The last few articles have been part of a series about pencil farming. Growing plants is very different from theoretically growing plants. On paper, everything goes right. Not only does every seed sprout and turn into a beautiful head of lettuce, but every head of lettuce sells for full asking price. Your customers love you, and they keep coming back month after month. There are no disruptions, and everything works out perfectly.
One of the reasons that indoor farming looks so profitable on paper is because consumers are very willing to pay for local produce. The Future of Food: Are You Ready for the Millennials?, Maru/Matchbox finds that from brand biases to purchasing channels, millennials display unique and identifiable behavior in their interactions with food that challenge how the food industry should market and sell their products.
One of the significant findings from this study is that millennials trust small and local brands. Smaller brands have been gobbling up half the growth in premium sales (larger manufacturers have settled for a 3% share to date) because millennials associate them more with premium product features and ingredients. The study also finds a higher willingness to pay for organic, pesticide-free, and non-GMO as well, but today, we are going to look at local. Research shows that customers, on average, are willing to pay 18% more for local produce than conventional. The premium gives small and local producers more margins to work with and looks great when figuring out on-farm, gross revenue!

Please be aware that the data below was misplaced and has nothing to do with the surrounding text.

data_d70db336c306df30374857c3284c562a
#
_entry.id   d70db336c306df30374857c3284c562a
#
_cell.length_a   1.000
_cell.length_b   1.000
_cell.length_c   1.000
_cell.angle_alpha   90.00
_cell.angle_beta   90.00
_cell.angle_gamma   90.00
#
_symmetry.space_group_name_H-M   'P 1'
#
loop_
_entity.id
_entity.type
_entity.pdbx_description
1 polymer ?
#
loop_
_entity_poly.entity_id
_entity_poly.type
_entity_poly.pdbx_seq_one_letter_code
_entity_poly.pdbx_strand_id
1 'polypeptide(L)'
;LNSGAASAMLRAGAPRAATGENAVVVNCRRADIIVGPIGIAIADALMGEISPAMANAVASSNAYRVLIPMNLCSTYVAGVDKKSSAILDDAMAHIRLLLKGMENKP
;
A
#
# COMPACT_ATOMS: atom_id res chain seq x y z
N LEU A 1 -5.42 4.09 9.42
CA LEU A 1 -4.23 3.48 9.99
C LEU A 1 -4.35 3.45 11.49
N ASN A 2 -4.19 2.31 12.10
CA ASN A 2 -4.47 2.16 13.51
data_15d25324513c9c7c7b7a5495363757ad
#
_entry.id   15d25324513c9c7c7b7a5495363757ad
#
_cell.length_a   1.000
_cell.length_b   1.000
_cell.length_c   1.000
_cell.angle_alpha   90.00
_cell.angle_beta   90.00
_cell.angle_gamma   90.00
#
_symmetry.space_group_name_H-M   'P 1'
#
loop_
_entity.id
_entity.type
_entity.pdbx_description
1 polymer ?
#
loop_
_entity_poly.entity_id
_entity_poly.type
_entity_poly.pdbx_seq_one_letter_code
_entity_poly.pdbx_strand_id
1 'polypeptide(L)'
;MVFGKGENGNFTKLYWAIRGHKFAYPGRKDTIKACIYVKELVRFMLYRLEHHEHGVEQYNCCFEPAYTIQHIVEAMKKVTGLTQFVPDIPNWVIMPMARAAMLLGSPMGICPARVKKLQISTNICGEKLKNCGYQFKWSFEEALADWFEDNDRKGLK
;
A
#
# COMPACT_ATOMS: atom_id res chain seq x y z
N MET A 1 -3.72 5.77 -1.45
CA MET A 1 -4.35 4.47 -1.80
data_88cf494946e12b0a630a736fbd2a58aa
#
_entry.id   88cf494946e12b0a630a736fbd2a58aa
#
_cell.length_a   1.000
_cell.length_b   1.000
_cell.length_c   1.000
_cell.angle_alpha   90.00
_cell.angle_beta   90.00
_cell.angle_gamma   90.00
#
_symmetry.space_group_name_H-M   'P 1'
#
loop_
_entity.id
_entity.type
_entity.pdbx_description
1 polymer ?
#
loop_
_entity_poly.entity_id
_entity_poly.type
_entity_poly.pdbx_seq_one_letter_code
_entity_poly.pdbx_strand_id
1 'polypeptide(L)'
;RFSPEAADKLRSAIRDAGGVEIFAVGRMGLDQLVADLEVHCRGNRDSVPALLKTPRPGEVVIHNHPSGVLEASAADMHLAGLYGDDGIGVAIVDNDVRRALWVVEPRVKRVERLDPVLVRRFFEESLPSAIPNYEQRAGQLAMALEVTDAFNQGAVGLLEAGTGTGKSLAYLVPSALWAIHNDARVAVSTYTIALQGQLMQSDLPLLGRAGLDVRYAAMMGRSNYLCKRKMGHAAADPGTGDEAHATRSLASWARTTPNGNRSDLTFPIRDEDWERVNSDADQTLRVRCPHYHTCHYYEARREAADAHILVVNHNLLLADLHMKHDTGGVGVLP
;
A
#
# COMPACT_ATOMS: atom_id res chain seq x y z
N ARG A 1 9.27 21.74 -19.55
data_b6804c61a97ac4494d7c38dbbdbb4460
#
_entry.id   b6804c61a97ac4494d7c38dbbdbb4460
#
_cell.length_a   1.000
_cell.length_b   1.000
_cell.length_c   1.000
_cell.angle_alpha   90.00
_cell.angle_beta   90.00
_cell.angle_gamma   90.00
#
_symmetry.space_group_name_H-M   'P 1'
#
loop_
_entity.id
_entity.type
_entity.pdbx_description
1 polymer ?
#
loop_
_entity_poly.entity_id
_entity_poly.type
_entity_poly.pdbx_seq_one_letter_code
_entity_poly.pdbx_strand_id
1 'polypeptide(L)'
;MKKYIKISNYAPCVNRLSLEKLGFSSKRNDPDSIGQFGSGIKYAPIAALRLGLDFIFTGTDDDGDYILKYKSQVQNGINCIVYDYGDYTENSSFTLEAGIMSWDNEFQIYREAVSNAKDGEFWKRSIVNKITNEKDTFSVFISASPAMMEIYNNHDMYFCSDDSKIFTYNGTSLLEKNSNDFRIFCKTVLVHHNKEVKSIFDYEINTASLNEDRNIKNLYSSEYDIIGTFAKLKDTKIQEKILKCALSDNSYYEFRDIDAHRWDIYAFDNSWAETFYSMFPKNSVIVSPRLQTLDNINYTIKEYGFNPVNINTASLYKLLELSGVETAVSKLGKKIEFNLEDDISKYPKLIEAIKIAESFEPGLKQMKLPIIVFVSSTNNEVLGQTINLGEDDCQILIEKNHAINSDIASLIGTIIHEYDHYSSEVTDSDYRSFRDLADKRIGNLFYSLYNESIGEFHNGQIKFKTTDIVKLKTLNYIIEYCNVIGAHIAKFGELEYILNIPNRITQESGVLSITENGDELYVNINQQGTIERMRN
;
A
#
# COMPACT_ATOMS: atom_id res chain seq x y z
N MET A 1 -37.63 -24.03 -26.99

This research fits nicely with Nielson's research that shows that grocery stores can not supply enough local produce to meet shoppers demand.
There is a good profit major + an audience that is demanding more local greens = good business proposition.
What is local?
First, there is no USDA definition for local. Local is what you, your marketing team, and your customers decide is "local." Right now, most of the lettuce in the United States comes from Arizona and California. So, if you are producing closer than either of those locations, you might be able to say you are producing a local product. Many people use 100 or even 400 miles as a good rule of thumb on local.
Producing locally allows growers to charge more for their lettuce and pay less in transportation since the lettuce is not shipped across the country. It's a win-win for local growers.
When looking at the economics of a farm, many people look at the price per head of lettuce (or pound depending on the farm), the number of heads that can grow at one time, and the number of harvests per year. When all of the numbers are multiplied together, the answer is a pretty big number and many growers assume that it will be easy to be profitable if they are generating a lot of sales. It's exciting, and it should be.
The problem is that these numbers don't account for plants that don't grow well. Or that lettuce can be damaged during transportation. Or unsold or lettuce because there was terrible weather and the restaurant wasn't as busy as initially expected.
It's easy to see the perfect picture. It's exciting to hear potential customers talk about the benefits of buying local. The problem is, it takes a lot of time to work out all the kinks in a farm. To make sure your lettuce to basil ratio is correct so that you sell out every week. To manage the air temperature so that you maximize output. The local premium helps farmers be profitable, but it doesn't guarantee success.